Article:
In the present situation, with the UN Human Rights Council dominated by less developed nations, there are a number of political hurdles required to expand the original document drafted by Cuba to become more universal. Cuba’s original language emphasized the rights of “peoples” to peace. However, “peoples” is often seen as a euphemism for regime autonomy and the protection of a sovereign state, like Cuba, from international invasion, while ignoring any rights individuals living under the regime may have. Thus there has been an ongoing debate in which regimes emphasize the rights of the state, and civil society organizations emphasize the rights of individuals against structural violence caused by regimes against citizens. Generally, the developed nations, which have seen their prosperity rise in proportion to the freedom given individuals, emphasize individual rights, while less developed nations tend to emphasize the rights of the regime.
Then, there are the traditional arguments over “positive rights” and “negative rights.” Typically, a negative right is something that a state can provide. Examples would be the protection of free speech or property, where a state can use its force to punish those who would impede free speech or prosecute those who take another’s property. Positive rights refers to ideals, because economic and cultural conditions are required for their realization. For example, the “right to adequate housing” requires the material and human resources to build houses. These are not a product of state power, but of economic development and labor skills. No declaration of a positive right by a state or group of states can guarantee its implementation, whereas negative rights are basically implemented through police and courts.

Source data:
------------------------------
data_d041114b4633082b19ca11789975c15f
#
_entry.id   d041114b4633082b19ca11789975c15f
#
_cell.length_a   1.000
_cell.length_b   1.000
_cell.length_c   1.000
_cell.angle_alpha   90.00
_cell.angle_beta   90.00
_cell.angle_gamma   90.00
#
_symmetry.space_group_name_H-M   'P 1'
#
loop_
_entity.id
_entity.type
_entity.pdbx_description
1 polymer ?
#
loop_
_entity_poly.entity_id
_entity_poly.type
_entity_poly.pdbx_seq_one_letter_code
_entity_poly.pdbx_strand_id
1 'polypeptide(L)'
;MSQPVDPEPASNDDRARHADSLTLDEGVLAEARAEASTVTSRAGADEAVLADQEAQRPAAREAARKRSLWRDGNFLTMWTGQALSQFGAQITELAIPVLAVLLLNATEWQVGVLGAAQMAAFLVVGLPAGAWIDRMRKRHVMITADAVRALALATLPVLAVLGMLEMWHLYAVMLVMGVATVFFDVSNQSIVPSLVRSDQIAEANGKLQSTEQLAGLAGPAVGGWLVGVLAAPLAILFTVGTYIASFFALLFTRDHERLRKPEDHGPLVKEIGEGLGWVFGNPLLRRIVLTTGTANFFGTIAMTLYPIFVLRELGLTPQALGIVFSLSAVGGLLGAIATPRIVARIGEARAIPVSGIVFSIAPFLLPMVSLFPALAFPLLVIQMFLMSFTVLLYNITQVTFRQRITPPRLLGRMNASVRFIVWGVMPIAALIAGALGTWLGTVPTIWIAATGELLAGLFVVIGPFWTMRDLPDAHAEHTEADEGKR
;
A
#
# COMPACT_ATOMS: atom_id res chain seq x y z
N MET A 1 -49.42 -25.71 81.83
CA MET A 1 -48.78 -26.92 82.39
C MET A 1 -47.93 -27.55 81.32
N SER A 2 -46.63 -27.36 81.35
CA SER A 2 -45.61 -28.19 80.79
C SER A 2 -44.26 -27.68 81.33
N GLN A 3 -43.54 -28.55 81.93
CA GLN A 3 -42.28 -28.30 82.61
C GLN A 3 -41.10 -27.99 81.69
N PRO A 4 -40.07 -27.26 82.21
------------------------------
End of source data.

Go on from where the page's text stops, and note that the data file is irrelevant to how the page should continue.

Finally, the implementation of rights requires the fulfillment of duties. Everyone wants rights, but people are less enthusiastic about performing the duties these rights require. Such duties can only be willingly performed when social consciousness has come to accept them as necessary. Such consciousness has historically been considered the realm of religion—something that is separate from the state. Yet, some universal secular version of human ideals is required to implement the Human Right to Peace.
Professor Durán’s account of the work to promote a human right to peace is both instructive and a challenge on many levels. We have included the actual documents that Civil Society Organizations (CSOs) approved after the end of his article.
Gordon L. Anderson
- From the Editor 3
- Pakistan and US Partnership: Cost or Benefit?
- Nasreen Akhtar 7
- The Shared Trajectories of Al Qaeda and the Ku Klux Klan
- Thomas J. Ward 33
- Civil Society Organizations Contribution to The Universal Declaration on The Human Right to Peace
- Carlos Villán Durán 59
- The Steps to War: An Empirical Study, Michael Izbicki, reviewer 127
- Crescent and Dove: Peace and Conflict Resolution in Islam, Christopher Hrynkow, reviewer 131
- That Used to Be Us: How America Fell Behind in the World It Invented and How We Can Come Back, Gordon L. Anderson, reviewer 134
Index to Volume XXVIII, 2011 139